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CHAPTER 7 CONCURRENCY AND MULTI-VERSIONING
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Lost Updates: Another Portability Issue
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A common use of REPEATABLE READ in databases that employ the shared read locks could be for lost update prevention.
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Note Lost update detection and solutions to the lost update problem are discussed in 6.
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If we have REPEATABLE READ enabled in a database that employs shared read locks (and not multi-versioning), lost update errors cannot happen. The reason lost updates cannot happen in those databases is because the simple act of selecting the data left a lock on it, once read by our transaction, that data cannot be modified by any other transaction. Now, if your application assumes that REPEATABLE READ implies lost updates cannot happen, you are in for a painful surprise when you move your application to a database that does not use shared read locks as an underlying concurrency-control mechanism. While this sounds good, you must remember that leaving the shared read locks behind on all data as it is read will, of course, severely limit concurrent reads and modifications. So, while this isolation level in those databases provides for lost update prevention, it does so by removing the ability to perform concurrent operations! You cannot always have your cake and eat it too.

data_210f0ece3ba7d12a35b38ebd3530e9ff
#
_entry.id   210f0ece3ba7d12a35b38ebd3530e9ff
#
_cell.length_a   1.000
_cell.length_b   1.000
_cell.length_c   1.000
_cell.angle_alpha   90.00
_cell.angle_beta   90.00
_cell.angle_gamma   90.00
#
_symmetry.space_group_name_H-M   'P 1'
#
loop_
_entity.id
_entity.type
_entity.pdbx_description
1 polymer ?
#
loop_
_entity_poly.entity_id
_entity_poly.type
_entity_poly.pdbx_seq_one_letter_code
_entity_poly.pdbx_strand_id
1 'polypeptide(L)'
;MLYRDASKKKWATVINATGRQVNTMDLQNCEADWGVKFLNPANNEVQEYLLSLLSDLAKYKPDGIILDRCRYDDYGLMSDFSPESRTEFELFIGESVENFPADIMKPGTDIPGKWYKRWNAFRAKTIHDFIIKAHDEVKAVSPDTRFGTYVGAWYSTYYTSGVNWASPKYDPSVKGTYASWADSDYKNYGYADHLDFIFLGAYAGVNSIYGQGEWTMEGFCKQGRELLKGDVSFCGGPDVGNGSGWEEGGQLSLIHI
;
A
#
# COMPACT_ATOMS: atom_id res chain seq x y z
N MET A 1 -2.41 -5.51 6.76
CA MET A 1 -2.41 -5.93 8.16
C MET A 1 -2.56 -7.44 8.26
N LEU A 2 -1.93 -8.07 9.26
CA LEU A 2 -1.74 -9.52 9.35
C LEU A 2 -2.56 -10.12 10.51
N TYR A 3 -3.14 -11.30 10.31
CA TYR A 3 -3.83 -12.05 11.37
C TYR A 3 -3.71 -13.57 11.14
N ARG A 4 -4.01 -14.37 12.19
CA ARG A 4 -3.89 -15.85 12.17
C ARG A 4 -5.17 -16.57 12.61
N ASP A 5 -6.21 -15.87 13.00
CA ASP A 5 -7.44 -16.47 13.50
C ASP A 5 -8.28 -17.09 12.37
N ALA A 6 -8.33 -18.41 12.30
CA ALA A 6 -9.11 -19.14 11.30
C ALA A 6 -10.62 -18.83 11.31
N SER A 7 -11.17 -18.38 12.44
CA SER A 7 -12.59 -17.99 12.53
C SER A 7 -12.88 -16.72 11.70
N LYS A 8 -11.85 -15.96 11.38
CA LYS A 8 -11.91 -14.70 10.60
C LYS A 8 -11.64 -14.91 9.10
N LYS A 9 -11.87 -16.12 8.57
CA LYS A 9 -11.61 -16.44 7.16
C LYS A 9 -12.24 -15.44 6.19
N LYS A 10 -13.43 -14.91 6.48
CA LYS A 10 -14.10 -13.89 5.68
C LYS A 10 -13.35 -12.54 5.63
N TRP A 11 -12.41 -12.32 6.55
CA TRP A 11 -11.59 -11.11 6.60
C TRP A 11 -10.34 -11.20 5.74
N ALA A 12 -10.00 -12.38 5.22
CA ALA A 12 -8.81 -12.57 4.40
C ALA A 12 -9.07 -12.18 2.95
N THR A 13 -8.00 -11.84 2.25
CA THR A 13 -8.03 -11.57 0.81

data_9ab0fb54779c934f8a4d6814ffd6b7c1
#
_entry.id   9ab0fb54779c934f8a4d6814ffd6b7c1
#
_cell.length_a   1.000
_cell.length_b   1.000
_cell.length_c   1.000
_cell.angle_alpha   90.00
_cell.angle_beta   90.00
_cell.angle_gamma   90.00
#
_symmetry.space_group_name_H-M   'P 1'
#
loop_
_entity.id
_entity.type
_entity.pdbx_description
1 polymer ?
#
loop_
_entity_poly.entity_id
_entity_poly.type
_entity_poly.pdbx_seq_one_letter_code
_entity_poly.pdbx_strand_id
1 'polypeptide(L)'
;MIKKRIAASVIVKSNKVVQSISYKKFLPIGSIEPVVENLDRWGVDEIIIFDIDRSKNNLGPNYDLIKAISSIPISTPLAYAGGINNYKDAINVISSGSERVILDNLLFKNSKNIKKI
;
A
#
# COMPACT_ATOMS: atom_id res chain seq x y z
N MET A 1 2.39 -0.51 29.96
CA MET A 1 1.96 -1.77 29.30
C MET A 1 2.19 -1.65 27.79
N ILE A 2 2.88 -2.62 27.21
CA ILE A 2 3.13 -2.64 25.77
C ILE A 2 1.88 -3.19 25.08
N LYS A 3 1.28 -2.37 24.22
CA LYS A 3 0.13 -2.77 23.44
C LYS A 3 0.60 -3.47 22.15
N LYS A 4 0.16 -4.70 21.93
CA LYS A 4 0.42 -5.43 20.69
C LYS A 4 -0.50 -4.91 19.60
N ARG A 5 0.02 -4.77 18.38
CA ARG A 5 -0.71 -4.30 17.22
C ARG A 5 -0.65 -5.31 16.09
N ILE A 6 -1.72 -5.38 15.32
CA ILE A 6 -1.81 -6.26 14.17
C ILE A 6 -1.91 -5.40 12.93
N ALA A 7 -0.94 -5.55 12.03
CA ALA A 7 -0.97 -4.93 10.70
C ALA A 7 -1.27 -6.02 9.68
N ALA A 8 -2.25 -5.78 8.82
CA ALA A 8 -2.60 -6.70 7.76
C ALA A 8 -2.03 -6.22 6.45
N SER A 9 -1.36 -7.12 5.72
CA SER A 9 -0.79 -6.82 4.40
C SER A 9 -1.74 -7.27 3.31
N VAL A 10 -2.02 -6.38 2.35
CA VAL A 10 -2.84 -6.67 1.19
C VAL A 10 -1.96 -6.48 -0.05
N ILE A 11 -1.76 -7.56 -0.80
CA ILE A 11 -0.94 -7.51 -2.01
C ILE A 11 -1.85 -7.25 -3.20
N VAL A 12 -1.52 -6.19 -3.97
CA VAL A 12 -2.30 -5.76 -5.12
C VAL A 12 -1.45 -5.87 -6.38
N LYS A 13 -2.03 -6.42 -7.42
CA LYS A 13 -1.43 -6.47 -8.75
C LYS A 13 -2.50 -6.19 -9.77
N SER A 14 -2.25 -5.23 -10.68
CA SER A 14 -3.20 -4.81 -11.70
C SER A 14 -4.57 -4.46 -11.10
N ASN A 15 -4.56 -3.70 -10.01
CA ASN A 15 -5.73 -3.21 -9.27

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SERIALIZABLE
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This is generally considered the most restrictive level of transaction isolation, but it provides the highest degree of isolation. A SERIALIZABLE transaction operates in an environment that makes it appear as if there are no other users modifying data in the database. Any row we read is assured to be the same upon a reread, and any query we execute is guaranteed to return the same results for the life of a transaction. For example, if we execute Select * from T; Begin dbms_lock.sleep( 60*60*24 ); end; Select * from T; the answers returned from T would be the same, even though we just slept for 24 hours (or we might get an ORA-1555: snapshot too old error, which is discussed in 8). The isolation level assures us these two queries will always return the same results. Side effects (changes) made by other transactions are not visible to the query regardless of how long it has been running. In Oracle, a SERIALIZABLE transaction is implemented so that the read consistency we normally get at the statement level is extended to the transaction.
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ONLY. It has all of the qualities of the SERIALIZABLE isolation level, but it prohibits modifications. It should be noted that the SYS user (or users connected as SYSDBA) cannot have a READ ONLY or SERIALIZABLE transaction. SYS is special in this regard.
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Note As noted earlier, there is also an isolation level in Oracle denoted READ
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CHAPTER 7 CONCURRENCY AND MULTI-VERSIONING